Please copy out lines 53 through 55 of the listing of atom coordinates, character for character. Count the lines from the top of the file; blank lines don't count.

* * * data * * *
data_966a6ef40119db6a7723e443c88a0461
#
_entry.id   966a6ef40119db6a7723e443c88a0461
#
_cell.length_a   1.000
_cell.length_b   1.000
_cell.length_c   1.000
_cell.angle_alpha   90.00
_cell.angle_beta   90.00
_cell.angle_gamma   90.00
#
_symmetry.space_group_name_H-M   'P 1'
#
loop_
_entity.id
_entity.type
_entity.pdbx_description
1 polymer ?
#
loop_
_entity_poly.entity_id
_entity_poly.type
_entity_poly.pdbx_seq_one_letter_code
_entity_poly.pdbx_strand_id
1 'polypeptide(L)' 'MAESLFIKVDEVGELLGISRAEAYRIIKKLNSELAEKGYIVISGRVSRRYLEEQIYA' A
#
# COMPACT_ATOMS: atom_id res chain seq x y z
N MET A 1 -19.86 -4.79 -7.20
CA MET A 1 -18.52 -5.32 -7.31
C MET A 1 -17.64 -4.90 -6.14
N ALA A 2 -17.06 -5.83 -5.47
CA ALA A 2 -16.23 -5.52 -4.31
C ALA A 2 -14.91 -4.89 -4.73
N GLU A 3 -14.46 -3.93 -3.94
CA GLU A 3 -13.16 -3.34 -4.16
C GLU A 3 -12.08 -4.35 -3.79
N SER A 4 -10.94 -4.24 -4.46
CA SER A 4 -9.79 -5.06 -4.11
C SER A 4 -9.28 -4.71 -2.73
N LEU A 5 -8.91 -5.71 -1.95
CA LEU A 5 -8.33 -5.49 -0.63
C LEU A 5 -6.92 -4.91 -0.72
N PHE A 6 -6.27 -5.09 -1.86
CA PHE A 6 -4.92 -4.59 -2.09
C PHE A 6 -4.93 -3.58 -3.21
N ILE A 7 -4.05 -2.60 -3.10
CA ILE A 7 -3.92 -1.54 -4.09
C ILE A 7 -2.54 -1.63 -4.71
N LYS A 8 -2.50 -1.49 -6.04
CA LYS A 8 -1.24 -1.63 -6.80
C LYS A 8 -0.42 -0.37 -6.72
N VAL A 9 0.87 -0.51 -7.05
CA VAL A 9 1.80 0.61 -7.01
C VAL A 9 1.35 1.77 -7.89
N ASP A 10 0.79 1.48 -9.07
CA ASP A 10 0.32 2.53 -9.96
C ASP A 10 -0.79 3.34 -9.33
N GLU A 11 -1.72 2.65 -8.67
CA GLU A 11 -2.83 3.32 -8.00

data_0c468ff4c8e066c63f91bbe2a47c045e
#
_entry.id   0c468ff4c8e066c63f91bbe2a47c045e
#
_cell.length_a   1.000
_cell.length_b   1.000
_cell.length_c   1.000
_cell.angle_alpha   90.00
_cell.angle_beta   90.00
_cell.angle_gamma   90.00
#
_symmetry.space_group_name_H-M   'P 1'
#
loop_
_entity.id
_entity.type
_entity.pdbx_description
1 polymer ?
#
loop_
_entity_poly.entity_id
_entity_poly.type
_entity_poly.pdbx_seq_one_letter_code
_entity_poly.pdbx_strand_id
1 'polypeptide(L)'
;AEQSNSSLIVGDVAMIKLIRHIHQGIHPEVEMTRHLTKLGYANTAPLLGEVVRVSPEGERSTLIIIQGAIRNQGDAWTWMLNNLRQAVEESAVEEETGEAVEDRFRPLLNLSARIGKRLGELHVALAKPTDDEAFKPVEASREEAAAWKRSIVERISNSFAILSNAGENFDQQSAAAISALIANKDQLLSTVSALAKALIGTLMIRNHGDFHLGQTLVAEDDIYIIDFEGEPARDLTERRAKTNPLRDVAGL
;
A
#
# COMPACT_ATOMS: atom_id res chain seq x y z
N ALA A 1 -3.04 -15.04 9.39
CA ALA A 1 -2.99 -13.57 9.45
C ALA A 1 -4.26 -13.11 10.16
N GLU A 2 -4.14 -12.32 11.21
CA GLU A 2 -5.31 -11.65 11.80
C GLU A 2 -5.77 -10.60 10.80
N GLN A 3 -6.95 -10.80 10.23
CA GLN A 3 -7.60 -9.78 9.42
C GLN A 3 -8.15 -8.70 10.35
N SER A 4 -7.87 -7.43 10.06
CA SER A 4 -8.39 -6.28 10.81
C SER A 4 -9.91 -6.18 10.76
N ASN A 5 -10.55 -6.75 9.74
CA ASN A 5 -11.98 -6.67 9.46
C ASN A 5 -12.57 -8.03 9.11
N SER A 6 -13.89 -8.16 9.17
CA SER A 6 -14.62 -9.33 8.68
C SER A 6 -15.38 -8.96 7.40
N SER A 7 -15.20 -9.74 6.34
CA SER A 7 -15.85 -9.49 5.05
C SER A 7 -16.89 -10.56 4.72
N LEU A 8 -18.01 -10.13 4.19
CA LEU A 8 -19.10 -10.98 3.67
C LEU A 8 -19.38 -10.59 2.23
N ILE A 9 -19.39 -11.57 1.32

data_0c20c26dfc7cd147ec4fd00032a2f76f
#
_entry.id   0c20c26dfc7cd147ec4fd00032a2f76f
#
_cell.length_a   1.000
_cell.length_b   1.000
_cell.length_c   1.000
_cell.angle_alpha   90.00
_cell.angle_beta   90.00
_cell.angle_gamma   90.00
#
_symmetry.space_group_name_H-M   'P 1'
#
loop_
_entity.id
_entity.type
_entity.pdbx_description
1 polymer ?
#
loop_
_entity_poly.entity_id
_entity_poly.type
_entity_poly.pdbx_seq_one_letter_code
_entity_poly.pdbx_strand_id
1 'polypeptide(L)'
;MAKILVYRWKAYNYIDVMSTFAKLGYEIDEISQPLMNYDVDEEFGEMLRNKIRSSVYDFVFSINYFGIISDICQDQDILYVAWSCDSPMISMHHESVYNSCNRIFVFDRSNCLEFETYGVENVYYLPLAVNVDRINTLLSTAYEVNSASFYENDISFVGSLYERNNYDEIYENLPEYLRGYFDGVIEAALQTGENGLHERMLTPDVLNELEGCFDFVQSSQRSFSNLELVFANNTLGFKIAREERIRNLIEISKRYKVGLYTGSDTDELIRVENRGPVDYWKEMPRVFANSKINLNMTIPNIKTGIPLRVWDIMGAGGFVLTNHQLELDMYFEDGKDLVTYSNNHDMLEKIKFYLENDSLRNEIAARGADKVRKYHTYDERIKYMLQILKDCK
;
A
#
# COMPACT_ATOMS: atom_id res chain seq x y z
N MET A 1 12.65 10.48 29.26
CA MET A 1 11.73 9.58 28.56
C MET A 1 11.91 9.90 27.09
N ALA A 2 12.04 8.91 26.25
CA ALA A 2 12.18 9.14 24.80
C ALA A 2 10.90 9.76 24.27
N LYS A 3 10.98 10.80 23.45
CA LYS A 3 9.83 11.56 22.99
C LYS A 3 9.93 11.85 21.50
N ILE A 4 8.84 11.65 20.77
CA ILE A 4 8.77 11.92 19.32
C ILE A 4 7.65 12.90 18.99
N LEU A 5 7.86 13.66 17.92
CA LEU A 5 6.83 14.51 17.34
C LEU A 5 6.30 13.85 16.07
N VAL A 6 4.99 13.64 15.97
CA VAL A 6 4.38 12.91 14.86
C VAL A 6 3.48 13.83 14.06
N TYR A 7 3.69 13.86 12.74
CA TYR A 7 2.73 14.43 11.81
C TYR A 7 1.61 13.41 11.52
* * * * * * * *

CA VAL A 9 1.80 0.61 -7.01
C VAL A 9 1.35 1.77 -7.89
N ASP A 10 0.79 1.48 -9.07